Peruvian Munchies

I’ve been right impressed with the grub in Peru, I have. You’re never short of a slice of pineapple, sugar coated pastries and even boiled eggs, all there on the side of the road waiting for an impulse purchase. In the morning there’s an abundance of hand carts or cafes stocked full of S/.1 sandwiches containing egg or chicken or that really salty cheese that tastes like they’ve been pulling the wrong dangly bit on the wrong bovine. But in the restaurants they also serve up a wealth of great nom.

If you’re not adverse to chomping on the carcasses of formally alive things, you’ll probably eat a lot of chicken in Peru. Like, a lot.

The most common things you’ll find are pollorias where you can get chicken, chips and rice for cheap cheap cheap. Set menus in cafes are the norm, a soup, a main and a drink for S/.10 or less. But if we’re branching out into tourist places, give the llama steak a go. It’s a strong meat, not for everyone but damn it’s good. I’ve had alpaca minced up and stuffed into a capsicum too, also lovely, and no one seems to opposed to chowing down on these creatures.

So black corn is apparently a thing that exists.

But the one thing that people back home gag at, the photos they stare at in wide eyed horror as they gasp, “Oh my god I can’t believe they eat those!” is the sight of a roasted cuy. It’s cute, it’s fluffy, it’s a pet for families with children everywhere… It’s the humble guinea pig and it’s been gracing the plates of Andeans for centuries. Cuy are usually considered a delicacy, I stayed at a place in the Colca Canyon where they were running all over the kitchen, getting on with their little rodenty lives, oblivious to their fate. But at the orphanage where my mate Valerie volunteered they ate them a lot. They had a barn full. Let’s face it, they’re cheap to keep, low maintenance and they fuck like, well, guinea pigs thus producing more and more food with minimum expenditure. And you know what else? They taste bloody good!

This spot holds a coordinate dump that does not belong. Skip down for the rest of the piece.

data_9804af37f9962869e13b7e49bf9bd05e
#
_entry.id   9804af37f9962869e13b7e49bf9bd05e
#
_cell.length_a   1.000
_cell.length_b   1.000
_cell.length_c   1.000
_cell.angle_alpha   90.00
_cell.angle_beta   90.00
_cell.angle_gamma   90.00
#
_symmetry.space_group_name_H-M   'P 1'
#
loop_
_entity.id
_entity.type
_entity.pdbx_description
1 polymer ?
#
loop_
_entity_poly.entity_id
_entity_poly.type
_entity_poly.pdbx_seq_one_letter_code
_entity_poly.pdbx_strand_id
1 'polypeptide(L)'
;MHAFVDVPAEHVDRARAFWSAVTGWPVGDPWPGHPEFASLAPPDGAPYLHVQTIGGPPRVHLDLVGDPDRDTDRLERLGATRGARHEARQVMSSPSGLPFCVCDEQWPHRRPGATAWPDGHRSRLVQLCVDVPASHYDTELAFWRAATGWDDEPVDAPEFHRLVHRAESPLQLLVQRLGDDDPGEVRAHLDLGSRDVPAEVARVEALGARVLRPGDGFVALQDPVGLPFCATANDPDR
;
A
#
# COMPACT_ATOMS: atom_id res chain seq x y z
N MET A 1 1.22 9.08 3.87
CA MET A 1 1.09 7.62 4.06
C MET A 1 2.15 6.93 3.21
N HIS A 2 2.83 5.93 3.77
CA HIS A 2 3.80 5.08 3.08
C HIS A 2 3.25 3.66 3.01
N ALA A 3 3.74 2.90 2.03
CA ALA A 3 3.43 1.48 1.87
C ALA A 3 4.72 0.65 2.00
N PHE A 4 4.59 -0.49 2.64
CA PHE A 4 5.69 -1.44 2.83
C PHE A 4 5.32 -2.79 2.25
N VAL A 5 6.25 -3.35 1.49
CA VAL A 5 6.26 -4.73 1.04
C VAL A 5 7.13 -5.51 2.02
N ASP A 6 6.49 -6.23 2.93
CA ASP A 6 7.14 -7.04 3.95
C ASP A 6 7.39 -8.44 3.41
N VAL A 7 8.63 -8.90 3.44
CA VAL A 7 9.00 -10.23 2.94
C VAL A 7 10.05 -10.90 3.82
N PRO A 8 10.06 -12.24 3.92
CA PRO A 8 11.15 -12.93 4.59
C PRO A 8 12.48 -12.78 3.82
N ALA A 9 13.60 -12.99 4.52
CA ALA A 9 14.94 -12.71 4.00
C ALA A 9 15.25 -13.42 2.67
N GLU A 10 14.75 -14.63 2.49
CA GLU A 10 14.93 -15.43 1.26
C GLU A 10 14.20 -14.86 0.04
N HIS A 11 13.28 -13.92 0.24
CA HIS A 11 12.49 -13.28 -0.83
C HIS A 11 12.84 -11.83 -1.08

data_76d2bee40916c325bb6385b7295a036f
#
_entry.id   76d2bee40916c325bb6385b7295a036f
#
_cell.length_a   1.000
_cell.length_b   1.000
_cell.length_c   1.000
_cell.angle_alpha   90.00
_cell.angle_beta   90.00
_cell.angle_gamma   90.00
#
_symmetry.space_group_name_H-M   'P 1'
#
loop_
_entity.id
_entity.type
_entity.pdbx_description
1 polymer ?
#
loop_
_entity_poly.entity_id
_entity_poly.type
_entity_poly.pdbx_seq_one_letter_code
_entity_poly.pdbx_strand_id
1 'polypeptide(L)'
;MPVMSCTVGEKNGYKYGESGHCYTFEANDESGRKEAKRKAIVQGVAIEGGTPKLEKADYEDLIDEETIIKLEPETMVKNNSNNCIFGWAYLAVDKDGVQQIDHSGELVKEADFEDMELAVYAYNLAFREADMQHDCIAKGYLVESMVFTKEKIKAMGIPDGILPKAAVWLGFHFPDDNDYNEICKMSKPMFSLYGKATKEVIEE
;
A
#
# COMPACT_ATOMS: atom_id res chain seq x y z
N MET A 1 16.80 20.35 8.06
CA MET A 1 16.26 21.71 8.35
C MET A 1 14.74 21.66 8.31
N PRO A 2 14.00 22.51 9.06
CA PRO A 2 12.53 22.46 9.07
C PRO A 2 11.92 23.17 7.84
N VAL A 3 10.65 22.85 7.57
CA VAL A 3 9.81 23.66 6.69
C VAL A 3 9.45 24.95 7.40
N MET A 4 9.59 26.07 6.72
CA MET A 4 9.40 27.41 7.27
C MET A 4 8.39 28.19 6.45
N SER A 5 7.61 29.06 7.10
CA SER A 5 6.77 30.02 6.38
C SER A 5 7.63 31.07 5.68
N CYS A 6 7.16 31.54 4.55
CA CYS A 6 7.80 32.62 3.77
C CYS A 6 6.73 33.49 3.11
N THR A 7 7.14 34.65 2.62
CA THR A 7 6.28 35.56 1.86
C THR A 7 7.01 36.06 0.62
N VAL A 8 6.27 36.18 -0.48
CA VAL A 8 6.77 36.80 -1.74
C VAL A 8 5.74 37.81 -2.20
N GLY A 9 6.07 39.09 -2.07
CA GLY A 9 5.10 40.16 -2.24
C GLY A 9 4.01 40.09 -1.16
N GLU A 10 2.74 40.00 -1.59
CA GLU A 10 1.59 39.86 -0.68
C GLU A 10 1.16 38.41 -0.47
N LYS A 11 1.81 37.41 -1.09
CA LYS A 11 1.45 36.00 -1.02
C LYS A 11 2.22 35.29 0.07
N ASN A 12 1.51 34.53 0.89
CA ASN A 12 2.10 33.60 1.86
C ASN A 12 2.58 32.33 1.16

Yeah, this is probably why I didn’t try cuy in Cusco.

Methinks the best place to try them would be Cusco but I never got around to it, instead I ended up trying it whilst out with a couple of mates in Arequipa when we treated ourselves to a nice restaurant. Like, a really posh one where they drizzle the sauce around the edge of the plate as opposed to putting it directly on the food where it’d be more useful. This is one of the reasons I don’t do posh places, all that money for a feed and I still have to apply my own condiments. Another reason is the fact they use cloth instead of paper napkins. What am I meant to blow my nose on?

Excuse me, waiter, where is the rest of my dead thing, please?

So me and Ciaran ordered the cuy and Isla stuck with lumps of vegetables on a skewer. Our food arrived. Mine and Ciaran’s was three guinea pig legs, complete with claws, arranged nicely on the top of a pile of vegetables. Erm, excuse me, was my guinea pig crippled or something? Where’s the fourth leg? Bloody posh places! Some places you can get cuy they’ll bring you the whole thing on a plate. Hehe, there’s one way to explain to the children what happened to Squeak.

I believe this is a traditional Peruvian potato starter called Papa a la Huancaína. I had it one day in Huacachina. I’m not sure why it’s served as an evil snow an though.